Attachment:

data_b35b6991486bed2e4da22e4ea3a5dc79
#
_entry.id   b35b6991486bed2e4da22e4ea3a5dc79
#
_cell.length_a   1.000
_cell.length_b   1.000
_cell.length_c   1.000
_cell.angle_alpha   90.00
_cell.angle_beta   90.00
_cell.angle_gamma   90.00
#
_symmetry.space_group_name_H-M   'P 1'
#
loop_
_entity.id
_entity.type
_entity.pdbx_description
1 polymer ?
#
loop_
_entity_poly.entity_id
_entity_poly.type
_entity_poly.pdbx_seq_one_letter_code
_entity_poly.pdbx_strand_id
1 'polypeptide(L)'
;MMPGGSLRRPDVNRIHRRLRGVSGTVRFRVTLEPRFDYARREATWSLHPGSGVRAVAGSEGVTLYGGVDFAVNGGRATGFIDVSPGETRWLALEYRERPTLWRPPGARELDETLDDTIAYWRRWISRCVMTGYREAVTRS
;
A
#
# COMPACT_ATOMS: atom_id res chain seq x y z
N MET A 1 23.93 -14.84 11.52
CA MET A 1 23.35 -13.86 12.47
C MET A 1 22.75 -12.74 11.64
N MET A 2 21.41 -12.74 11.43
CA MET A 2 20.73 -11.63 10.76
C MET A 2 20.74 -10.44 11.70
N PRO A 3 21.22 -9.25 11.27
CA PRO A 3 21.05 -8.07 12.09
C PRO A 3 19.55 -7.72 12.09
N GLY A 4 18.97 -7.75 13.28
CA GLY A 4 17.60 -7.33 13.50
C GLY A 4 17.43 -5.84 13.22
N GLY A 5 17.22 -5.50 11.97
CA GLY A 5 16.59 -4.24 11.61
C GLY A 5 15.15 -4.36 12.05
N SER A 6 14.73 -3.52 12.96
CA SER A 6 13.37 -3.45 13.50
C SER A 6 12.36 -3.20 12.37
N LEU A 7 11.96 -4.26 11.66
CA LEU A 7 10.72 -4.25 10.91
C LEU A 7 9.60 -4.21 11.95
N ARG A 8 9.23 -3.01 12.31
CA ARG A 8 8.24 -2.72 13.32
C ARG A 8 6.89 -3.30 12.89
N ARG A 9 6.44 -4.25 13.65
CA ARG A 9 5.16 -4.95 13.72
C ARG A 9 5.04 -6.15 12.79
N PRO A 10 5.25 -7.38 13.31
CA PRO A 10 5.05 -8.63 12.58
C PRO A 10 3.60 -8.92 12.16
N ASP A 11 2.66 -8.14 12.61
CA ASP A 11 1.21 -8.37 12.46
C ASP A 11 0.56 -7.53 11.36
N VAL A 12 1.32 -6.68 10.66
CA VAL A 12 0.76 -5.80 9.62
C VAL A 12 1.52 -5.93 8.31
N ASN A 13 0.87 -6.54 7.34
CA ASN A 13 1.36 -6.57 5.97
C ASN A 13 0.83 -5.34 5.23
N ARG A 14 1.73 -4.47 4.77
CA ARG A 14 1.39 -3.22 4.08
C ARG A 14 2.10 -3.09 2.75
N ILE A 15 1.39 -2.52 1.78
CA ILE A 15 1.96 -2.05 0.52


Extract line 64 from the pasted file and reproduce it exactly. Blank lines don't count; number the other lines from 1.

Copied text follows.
N VAL A 12 1.32 -6.68 10.66